As is depicted by
A variable number of write buffers may be allocated to a particular process. In addition, some of these write buffers may be allocated to one process while the remaining write buffers are allocated to another process. For example, three write buffers can be allocated to the HTM for storing trace data while the remaining nine write buffers are allocated to another process. The memory controller that controls these write buffers would then be responding to memory requests concurrently from the HTM and from the other process. Thus, neither the memory controller nor its write buffers are dedicated to the HTM for tracing.
Thereafter, block 508 illustrates the trace control routine sending a notice to the hypervisor to control tracing, such as by stopping, pausing, or performing another trace function as desired by the trace control program. The process then terminates as depicted by block 510.
The process then passes to block 606 which illustrates the hypervisor storing the specified size of memory to be requested in a register in the SCOM in the HTM. Next, block 608 depicts the hypervisor storing other information in the SCOM registers that is needed to control tracing. The process then terminates as depicted by block 610.
Block 708, then, depicts the trace enable signal in the HTM being turned on. Next, block 710 illustrates the HTM requesting an allocation of a specific size of system memory to be used to store trace data. The HTM requests the allocation of the size of memory that is identified within registers 304 a. The system memory can be anywhere in the system. The system memory can be on the same processor as the HTM, on a different processor, or in a node that is different from the node that includes the HTM.
Block 712, then, illustrates the HTM receiving a base address of the memory allocated to the HTM by the hypervisor after the hypervisor has allocated the memory. Next, block 714 depicts setting a number of write buffers to be maintained for the HTM. This is the number of write buffers that should always be allocated to the HTM. This number is stored in registers 304 a. The process then passes to block 716 which illustrates setting the current address equal to the base address. Thereafter, block 718 depicts maintaining a count of the number of write buffers that are currently allocated to the HTM.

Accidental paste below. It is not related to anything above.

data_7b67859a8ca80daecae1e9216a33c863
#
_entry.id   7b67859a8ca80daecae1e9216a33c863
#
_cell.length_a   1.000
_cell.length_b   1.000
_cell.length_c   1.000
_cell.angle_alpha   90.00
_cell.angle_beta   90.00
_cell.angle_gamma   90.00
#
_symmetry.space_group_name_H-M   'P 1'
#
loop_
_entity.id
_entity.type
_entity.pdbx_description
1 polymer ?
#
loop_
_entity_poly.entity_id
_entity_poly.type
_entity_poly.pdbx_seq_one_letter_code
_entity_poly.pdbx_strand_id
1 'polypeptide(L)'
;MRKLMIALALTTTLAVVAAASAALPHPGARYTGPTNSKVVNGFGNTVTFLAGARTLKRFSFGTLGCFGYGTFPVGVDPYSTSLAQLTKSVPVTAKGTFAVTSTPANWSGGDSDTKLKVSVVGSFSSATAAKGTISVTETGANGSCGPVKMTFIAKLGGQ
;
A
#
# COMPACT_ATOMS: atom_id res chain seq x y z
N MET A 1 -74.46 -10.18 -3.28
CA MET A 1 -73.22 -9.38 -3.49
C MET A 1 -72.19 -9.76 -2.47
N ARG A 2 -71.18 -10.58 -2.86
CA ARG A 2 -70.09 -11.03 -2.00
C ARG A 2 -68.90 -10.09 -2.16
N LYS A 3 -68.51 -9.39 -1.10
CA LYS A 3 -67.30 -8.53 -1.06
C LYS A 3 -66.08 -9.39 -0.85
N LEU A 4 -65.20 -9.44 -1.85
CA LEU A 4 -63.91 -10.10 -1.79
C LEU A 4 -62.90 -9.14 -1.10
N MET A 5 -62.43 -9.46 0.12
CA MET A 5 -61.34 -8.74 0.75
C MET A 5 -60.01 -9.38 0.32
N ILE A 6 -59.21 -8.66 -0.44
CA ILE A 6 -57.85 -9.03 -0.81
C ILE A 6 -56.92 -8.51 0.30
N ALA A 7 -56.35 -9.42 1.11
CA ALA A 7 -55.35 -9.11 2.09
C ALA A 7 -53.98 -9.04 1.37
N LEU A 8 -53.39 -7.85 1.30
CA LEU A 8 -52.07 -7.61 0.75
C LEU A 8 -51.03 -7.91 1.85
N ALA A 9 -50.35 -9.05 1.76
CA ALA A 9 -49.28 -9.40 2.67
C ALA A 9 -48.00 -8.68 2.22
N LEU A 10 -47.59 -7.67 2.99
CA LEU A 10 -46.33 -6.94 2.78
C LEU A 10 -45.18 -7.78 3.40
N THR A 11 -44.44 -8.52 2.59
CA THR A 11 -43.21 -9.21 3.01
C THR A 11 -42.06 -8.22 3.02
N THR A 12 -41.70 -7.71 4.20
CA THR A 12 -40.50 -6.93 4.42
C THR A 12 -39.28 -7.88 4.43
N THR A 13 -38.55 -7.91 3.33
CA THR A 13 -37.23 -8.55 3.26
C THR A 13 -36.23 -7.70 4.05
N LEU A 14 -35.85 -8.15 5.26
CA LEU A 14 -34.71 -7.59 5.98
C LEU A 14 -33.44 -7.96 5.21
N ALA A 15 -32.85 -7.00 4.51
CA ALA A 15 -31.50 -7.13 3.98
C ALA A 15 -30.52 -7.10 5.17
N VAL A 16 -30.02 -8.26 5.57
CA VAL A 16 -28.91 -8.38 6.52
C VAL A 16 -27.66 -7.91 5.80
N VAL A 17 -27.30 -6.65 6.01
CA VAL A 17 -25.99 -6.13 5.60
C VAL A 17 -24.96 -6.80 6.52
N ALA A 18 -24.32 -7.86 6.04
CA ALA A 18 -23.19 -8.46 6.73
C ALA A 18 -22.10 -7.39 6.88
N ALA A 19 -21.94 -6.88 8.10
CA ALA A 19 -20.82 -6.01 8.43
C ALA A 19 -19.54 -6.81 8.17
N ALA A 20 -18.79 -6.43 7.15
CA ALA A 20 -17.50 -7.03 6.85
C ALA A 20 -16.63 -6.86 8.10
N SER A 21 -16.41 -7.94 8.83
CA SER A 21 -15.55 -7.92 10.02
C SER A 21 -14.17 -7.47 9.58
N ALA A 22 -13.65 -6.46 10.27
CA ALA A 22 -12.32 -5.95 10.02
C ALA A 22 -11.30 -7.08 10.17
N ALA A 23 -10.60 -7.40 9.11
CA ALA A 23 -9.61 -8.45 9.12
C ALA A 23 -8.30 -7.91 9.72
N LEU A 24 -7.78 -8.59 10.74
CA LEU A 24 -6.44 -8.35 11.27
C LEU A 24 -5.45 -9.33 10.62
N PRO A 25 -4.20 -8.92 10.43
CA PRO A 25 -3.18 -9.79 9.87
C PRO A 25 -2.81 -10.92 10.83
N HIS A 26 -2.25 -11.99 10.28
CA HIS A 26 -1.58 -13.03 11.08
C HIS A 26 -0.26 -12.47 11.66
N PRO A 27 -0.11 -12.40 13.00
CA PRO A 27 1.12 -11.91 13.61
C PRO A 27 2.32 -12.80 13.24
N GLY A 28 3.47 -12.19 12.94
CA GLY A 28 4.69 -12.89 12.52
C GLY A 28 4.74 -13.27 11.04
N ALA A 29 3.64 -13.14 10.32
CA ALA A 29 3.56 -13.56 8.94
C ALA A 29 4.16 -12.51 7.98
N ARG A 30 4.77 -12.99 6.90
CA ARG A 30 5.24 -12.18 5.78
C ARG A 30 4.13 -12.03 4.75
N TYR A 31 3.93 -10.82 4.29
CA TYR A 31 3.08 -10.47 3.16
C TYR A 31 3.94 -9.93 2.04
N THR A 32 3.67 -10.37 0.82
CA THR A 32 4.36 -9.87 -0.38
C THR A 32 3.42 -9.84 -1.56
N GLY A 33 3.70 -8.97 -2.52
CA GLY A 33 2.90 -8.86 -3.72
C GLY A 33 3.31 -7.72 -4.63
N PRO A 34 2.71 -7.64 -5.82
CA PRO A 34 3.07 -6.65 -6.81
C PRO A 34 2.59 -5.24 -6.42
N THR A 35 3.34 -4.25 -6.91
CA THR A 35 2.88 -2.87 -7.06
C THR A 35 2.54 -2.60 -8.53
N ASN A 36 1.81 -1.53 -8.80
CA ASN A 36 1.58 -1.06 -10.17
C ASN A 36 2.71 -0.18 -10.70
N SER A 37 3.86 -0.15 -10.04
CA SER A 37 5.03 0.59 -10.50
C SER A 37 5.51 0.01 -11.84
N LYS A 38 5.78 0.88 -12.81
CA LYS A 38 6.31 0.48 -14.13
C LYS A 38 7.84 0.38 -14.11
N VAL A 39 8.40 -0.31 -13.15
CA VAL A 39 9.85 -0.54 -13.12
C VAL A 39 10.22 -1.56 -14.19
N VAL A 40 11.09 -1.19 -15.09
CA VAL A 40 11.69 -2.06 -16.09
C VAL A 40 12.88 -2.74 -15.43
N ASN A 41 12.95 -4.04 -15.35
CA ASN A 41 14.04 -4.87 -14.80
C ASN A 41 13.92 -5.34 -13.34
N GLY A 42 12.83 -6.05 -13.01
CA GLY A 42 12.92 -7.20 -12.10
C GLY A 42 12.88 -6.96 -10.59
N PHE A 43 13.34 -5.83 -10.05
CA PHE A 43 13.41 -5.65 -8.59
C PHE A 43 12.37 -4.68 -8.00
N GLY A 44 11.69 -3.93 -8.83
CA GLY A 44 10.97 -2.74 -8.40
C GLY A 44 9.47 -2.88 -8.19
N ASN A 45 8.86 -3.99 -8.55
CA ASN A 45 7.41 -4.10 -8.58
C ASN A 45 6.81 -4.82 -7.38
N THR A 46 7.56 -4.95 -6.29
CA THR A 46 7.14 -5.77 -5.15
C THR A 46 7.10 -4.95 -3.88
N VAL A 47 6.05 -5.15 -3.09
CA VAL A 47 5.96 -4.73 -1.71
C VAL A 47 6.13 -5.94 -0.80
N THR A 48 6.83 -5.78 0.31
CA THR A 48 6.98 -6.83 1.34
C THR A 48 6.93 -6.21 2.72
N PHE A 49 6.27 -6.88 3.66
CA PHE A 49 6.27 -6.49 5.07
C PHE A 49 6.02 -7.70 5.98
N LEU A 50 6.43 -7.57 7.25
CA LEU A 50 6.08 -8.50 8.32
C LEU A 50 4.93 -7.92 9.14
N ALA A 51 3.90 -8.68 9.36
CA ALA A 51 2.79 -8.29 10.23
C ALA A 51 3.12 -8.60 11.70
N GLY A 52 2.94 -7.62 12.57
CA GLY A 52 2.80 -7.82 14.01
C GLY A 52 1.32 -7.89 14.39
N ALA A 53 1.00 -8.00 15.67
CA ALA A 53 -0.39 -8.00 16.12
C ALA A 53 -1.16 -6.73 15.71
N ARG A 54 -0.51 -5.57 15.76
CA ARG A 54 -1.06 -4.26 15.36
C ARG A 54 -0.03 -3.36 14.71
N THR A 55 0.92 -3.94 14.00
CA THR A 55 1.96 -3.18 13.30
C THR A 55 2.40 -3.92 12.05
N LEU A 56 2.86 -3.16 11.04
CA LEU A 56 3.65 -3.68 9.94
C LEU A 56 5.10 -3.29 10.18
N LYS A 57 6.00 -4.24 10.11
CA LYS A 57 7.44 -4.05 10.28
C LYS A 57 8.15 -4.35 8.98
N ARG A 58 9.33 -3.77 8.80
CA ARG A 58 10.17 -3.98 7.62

Thereafter, block 720 illustrates a determination of whether or not the HTM has received a stop trigger. If a determination is made that the HTM has received a stop trigger, the process terminates as depicted by block 722. Referring again to block 720, if a determination is made that the HTM has not received a stop trigger, the process passes to block 724 which illustrates a determination of whether or not there is a need to request additional write buffers to be allocated to the HTM. If the count of write buffers that are currently allocated to the HTM is not below the set number of write buffers to be maintained, the process passes back to block 724. In this case, the number of write buffers currently allocated to the HTM is equal to the number of write buffers (set in block 714) to be maintained.
Referring again to block 724, if the count of write buffers that are currently allocated to the HTM is below the set number of write buffers to be maintained, the process passes to block 726 which depicts the HTM sending a cast out request requesting the allocation of a write buffer to use to write to the current address in the allocated memory.